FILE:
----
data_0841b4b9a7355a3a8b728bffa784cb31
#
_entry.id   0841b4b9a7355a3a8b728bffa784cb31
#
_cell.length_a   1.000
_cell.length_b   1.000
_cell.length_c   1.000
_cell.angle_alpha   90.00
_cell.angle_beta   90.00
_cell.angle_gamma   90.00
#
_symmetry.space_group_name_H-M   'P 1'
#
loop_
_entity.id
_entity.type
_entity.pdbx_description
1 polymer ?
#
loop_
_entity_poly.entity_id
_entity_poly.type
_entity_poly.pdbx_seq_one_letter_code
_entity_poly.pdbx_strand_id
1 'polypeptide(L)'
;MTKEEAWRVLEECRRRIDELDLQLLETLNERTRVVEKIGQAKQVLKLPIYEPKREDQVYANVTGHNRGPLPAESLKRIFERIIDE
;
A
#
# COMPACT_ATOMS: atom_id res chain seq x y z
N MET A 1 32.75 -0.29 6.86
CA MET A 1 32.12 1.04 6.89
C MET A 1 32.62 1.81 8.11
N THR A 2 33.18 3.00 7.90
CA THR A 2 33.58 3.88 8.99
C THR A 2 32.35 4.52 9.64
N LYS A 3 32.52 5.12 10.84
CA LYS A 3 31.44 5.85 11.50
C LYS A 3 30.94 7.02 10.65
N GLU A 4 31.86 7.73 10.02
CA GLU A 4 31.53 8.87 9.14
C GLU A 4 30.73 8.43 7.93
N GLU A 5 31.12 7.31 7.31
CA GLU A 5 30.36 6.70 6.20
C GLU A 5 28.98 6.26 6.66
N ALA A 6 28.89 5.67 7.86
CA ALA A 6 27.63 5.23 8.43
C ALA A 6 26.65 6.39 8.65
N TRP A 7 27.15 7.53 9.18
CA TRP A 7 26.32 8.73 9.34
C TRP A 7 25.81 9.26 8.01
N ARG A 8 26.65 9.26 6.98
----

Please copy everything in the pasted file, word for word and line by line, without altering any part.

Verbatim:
data_0841b4b9a7355a3a8b728bffa784cb31
#
_entry.id   0841b4b9a7355a3a8b728bffa784cb31
#
_cell.length_a   1.000
_cell.length_b   1.000
_cell.length_c   1.000
_cell.angle_alpha   90.00
_cell.angle_beta   90.00
_cell.angle_gamma   90.00
#
_symmetry.space_group_name_H-M   'P 1'
#
loop_
_entity.id
_entity.type
_entity.pdbx_description
1 polymer ?
#
loop_
_entity_poly.entity_id
_entity_poly.type
_entity_poly.pdbx_seq_one_letter_code
_entity_poly.pdbx_strand_id
1 'polypeptide(L)'
;MTKEEAWRVLEECRRRIDELDLQLLETLNERTRVVEKIGQAKQVLKLPIYEPKREDQVYANVTGHNRGPLPAESLKRIFERIIDE
;
A
#
# COMPACT_ATOMS: atom_id res chain seq x y z
N MET A 1 32.75 -0.29 6.86
CA MET A 1 32.12 1.04 6.89
C MET A 1 32.62 1.81 8.11
N THR A 2 33.18 3.00 7.90
CA THR A 2 33.58 3.88 8.99
C THR A 2 32.35 4.52 9.64
N LYS A 3 32.52 5.12 10.84
CA LYS A 3 31.44 5.85 11.50
C LYS A 3 30.94 7.02 10.65
N GLU A 4 31.86 7.73 10.02
CA GLU A 4 31.53 8.87 9.14
C GLU A 4 30.73 8.43 7.93
N GLU A 5 31.12 7.31 7.31
CA GLU A 5 30.36 6.70 6.20
C GLU A 5 28.98 6.26 6.66
N ALA A 6 28.89 5.67 7.86
CA ALA A 6 27.63 5.23 8.43
C ALA A 6 26.65 6.39 8.65
N TRP A 7 27.15 7.53 9.18
CA TRP A 7 26.32 8.73 9.34
C TRP A 7 25.81 9.26 8.01
N ARG A 8 26.65 9.26 6.98